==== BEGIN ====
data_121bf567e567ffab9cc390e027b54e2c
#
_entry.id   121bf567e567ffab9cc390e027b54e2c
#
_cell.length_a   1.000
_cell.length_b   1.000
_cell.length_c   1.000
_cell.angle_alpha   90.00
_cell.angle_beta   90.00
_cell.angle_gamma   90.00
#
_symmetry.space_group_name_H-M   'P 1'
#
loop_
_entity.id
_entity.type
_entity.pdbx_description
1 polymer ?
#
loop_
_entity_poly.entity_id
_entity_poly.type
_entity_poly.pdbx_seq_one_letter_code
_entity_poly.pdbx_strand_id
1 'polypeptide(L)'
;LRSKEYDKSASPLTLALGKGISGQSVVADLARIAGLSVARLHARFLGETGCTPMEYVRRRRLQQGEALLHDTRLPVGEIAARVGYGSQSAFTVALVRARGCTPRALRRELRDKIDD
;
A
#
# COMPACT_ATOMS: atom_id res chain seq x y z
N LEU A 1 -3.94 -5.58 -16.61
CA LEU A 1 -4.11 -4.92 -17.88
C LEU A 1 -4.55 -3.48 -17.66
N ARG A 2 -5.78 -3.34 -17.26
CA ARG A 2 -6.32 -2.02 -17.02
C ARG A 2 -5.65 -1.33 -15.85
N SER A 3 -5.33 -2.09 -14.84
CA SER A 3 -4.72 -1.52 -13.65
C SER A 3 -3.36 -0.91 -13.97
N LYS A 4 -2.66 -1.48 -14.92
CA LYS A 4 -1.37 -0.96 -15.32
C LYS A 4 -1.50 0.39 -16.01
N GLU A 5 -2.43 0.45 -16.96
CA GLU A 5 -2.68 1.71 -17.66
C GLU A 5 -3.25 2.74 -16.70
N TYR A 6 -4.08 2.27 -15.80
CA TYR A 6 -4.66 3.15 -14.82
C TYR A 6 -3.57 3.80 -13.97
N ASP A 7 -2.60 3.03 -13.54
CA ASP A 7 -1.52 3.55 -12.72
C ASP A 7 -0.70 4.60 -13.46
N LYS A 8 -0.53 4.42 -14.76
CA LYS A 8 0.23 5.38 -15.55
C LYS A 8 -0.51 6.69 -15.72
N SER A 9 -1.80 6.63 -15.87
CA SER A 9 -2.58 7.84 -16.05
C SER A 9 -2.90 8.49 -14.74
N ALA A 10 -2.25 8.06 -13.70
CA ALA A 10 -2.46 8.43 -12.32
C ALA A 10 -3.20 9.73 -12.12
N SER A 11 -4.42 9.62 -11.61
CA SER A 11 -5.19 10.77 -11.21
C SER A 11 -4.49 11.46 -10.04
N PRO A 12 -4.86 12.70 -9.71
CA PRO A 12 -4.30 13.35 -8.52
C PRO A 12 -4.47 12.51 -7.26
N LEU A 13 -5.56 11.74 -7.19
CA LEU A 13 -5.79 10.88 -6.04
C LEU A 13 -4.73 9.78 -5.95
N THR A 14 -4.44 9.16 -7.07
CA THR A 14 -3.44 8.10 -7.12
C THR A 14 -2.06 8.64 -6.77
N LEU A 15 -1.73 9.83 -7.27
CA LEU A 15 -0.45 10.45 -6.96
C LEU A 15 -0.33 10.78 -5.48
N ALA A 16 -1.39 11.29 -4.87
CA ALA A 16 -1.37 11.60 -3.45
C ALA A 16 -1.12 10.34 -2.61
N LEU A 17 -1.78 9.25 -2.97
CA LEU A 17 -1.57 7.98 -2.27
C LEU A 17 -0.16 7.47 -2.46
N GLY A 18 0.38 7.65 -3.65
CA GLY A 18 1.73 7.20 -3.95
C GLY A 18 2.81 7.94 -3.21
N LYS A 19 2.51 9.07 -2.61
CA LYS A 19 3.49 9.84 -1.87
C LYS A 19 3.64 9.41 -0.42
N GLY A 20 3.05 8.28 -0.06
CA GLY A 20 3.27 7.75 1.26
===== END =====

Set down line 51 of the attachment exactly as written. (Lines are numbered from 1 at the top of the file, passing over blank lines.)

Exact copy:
C ASP A 7 -0.70 4.60 -13.46